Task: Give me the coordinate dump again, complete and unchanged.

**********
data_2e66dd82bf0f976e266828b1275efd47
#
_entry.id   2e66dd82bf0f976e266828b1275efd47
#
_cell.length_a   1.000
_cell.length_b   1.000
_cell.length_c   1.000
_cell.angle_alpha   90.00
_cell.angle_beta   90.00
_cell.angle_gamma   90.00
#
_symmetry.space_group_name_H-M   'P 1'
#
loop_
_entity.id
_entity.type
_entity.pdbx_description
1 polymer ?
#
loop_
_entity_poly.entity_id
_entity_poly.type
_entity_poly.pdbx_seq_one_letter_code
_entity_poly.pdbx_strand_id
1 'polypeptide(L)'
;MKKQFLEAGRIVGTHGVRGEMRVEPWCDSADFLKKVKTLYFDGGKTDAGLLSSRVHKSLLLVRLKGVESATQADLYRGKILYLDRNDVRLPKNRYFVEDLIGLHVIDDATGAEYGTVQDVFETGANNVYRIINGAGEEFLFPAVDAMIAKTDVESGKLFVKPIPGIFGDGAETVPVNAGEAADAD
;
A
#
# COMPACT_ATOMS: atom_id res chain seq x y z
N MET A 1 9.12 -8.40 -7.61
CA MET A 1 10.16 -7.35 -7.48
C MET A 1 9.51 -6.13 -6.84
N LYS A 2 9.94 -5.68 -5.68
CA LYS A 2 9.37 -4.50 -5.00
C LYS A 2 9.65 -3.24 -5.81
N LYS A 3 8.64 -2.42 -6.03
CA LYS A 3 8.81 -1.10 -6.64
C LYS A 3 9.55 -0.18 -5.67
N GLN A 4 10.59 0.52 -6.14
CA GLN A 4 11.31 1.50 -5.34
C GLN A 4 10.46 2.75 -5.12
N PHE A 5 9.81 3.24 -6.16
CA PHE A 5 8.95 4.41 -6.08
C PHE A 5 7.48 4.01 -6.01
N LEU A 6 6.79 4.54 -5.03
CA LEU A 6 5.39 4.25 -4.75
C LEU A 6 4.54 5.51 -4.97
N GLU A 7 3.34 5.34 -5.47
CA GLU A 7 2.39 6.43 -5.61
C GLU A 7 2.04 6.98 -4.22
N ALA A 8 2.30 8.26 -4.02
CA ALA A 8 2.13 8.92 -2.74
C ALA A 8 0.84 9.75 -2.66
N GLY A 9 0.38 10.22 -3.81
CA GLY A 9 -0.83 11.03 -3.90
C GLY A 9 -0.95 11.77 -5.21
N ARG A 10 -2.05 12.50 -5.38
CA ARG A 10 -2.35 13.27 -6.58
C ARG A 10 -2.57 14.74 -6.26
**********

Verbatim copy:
data_2e66dd82bf0f976e266828b1275efd47
#
_entry.id   2e66dd82bf0f976e266828b1275efd47
#
_cell.length_a   1.000
_cell.length_b   1.000
_cell.length_c   1.000
_cell.angle_alpha   90.00
_cell.angle_beta   90.00
_cell.angle_gamma   90.00
#
_symmetry.space_group_name_H-M   'P 1'
#
loop_
_entity.id
_entity.type
_entity.pdbx_description
1 polymer ?
#
loop_
_entity_poly.entity_id
_entity_poly.type
_entity_poly.pdbx_seq_one_letter_code
_entity_poly.pdbx_strand_id
1 'polypeptide(L)'
;MKKQFLEAGRIVGTHGVRGEMRVEPWCDSADFLKKVKTLYFDGGKTDAGLLSSRVHKSLLLVRLKGVESATQADLYRGKILYLDRNDVRLPKNRYFVEDLIGLHVIDDATGAEYGTVQDVFETGANNVYRIINGAGEEFLFPAVDAMIAKTDVESGKLFVKPIPGIFGDGAETVPVNAGEAADAD
;
A
#
# COMPACT_ATOMS: atom_id res chain seq x y z
N MET A 1 9.12 -8.40 -7.61
CA MET A 1 10.16 -7.35 -7.48
C MET A 1 9.51 -6.13 -6.84
N LYS A 2 9.94 -5.68 -5.68
CA LYS A 2 9.37 -4.50 -5.00
C LYS A 2 9.65 -3.24 -5.81
N LYS A 3 8.64 -2.42 -6.03
CA LYS A 3 8.81 -1.10 -6.64
C LYS A 3 9.55 -0.18 -5.67
N GLN A 4 10.59 0.52 -6.14
CA GLN A 4 11.31 1.50 -5.34
C GLN A 4 10.46 2.75 -5.12
N PHE A 5 9.81 3.24 -6.16
CA PHE A 5 8.95 4.41 -6.08
C PHE A 5 7.48 4.01 -6.01
N LEU A 6 6.79 4.54 -5.03
CA LEU A 6 5.39 4.25 -4.75
C LEU A 6 4.54 5.51 -4.97
N GLU A 7 3.34 5.34 -5.47
CA GLU A 7 2.39 6.43 -5.61
C GLU A 7 2.04 6.98 -4.22
N ALA A 8 2.30 8.26 -4.02
CA ALA A 8 2.13 8.92 -2.74
C ALA A 8 0.84 9.75 -2.66
N GLY A 9 0.38 10.22 -3.81
CA GLY A 9 -0.83 11.03 -3.90
C GLY A 9 -0.95 11.77 -5.21
N ARG A 10 -2.05 12.50 -5.38
CA ARG A 10 -2.35 13.27 -6.58
C ARG A 10 -2.57 14.74 -6.26